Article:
1. Leadership, governments and organisations;
  2. Risk assessment;
  3. Company codes and policies;
  4. Training; and
  5. Personnel and helplines.

Companies were also invited to comment and provide further evidence of capabilities from internal sources.  For the 34 companies that did provide internal information, the defence team reviewed and discussed the documents with them.   TI-UK then used this information to show the positive impact it would make on the overall banding results.  Once all assessments were completed they went through an internal and external peer review with 5 peer reviews.  The companies received a copy of the finalised assessment and they were also all given an opportunity to make any further statement they may wish to make. 

We at the BriberyLibrary welcome TI’s initiative in the defence industry.  This industry is perhaps the most notorious in terms of its reputation around the world for becoming involved in corruption.  This arises as a consequence of a number of factors, including the high value of the products being sold, the fact that defence equipment is almost always being sold to governments, and also due to the particular jurisdictions around the world in which such products are often sold.

Any internet search of corruption investigations brought over the last 5 years or so will reveal many well known defence company brand names being prosecuted both in the United States and the United Kingdom as well as in other countries. 

Here is a link to  a TI press release about the survey’s results.  If you go to their website  and click on the colour coded category, the interactive screen will show on the right hand side which companies fall within which category. 

There are also details of the analysis which was conducted, the methodology and actions suggested for CEO’s and corporate leaders, for institutional investors, for defence ministers and government defence procurement chiefs and for civil society.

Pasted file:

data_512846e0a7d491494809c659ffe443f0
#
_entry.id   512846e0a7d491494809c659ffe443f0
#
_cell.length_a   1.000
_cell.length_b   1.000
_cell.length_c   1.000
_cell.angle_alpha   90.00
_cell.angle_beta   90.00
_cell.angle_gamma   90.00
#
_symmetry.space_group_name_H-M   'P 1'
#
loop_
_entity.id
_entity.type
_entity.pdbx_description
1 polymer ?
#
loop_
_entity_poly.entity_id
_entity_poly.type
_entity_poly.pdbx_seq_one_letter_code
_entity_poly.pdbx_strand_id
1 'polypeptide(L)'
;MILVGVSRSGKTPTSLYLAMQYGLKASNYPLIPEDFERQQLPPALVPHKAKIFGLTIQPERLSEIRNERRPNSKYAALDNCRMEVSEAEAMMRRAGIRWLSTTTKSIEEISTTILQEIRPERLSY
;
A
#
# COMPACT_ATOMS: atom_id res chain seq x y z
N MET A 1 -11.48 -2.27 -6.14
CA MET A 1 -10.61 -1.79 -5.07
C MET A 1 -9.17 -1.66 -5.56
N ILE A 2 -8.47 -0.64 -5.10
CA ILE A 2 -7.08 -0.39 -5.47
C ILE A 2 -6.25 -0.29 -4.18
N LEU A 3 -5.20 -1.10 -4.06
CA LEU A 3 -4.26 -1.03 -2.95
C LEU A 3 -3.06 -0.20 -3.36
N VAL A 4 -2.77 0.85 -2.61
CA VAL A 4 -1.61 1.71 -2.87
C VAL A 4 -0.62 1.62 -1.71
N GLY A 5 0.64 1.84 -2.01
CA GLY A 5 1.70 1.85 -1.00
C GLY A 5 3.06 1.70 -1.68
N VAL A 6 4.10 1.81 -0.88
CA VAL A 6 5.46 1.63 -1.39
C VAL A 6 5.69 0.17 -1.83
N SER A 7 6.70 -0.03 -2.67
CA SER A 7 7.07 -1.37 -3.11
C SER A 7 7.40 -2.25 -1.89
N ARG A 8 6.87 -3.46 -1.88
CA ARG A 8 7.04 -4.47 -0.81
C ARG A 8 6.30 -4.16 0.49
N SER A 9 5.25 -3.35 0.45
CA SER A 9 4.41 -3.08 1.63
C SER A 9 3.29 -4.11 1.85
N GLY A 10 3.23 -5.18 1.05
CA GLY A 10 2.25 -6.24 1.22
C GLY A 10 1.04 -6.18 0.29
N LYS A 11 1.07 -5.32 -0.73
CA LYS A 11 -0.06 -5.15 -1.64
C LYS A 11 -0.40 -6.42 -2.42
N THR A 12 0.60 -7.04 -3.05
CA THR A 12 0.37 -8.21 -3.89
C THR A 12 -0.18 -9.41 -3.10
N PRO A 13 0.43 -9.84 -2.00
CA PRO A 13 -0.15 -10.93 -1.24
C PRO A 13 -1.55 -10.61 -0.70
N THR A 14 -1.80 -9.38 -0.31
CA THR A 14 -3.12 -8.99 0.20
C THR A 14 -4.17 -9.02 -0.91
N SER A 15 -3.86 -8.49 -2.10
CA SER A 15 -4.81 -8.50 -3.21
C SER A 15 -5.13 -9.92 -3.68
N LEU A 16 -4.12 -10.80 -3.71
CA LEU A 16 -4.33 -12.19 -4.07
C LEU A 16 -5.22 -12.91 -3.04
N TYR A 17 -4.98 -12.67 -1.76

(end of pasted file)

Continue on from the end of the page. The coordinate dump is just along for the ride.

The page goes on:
There is also a tool which has been developed by TI’s defence and security team to help countries diagnose their own corruption risks which they describe as a typology which outlines how corruption can occur in defence and security establishments, and a self assessment process for in-depth analysis for nations.

In our view, this is a significant step in the right direction: TI’s initiative will help highlight the issues which companies within this sector globally have to tackle.  It seems likely that as time progresses the companies which properly address these issues and set up systems and processes which brings transparency to the way their organisation operates will be the ones who continue to win contracts and become better trusted players within the international market. 

In separate news, but related to both Transparency International and the defence industry, Mark Pyman commented in relation to the proposed merger of BAE Systems and the European defence group EADs: he claims that if the merger were to proceed it could produce an arms company which was so large that it would operate

 “… beyond the reach of the law… this will be a huge defence company in Europe and there will be a concern that it will be above prosecution, almost like the banks…”.

He continues “if the merger goes ahead, it is really important that the combined companies have anti-corruption systems at least equal to BAE’s (currently band B) and which really should be in band A”.